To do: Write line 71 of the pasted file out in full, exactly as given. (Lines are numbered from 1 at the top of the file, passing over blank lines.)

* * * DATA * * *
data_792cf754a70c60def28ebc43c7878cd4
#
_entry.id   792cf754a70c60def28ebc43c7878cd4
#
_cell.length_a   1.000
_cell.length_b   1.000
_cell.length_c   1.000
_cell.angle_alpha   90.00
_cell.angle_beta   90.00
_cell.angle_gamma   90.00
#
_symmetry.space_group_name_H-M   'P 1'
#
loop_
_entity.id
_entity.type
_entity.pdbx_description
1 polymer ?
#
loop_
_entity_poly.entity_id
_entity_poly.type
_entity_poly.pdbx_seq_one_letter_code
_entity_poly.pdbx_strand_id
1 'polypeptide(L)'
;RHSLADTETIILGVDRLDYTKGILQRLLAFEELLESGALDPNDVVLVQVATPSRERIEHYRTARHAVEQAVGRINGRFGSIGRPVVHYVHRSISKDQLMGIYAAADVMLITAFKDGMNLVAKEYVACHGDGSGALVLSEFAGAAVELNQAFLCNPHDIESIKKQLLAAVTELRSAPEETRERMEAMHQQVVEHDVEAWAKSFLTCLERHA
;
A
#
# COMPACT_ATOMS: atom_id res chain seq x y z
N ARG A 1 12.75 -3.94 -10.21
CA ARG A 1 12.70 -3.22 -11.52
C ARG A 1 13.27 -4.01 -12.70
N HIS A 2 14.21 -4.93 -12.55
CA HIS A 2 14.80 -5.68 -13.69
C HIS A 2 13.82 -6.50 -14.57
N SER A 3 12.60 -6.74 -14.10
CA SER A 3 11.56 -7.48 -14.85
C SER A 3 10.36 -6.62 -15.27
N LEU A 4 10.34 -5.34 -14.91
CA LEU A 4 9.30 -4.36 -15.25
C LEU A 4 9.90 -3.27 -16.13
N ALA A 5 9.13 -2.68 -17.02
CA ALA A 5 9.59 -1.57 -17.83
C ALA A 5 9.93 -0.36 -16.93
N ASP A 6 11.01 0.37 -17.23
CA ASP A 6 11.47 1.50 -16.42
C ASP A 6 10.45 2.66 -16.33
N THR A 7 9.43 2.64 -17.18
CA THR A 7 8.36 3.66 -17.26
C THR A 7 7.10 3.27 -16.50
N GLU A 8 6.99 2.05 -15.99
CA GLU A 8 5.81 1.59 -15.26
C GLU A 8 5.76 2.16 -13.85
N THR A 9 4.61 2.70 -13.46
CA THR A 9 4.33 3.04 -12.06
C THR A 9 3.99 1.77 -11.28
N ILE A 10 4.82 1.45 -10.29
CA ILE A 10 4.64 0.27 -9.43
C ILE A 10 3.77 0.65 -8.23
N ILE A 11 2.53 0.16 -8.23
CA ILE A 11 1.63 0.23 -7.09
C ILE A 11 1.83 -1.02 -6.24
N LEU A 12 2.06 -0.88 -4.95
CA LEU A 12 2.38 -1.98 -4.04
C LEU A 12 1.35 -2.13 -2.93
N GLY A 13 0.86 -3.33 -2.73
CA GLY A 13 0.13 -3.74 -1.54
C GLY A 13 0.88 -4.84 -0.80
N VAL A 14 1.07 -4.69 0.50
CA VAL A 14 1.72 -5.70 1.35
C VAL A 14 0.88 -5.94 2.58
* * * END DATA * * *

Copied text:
CA VAL A 14 1.72 -5.70 1.35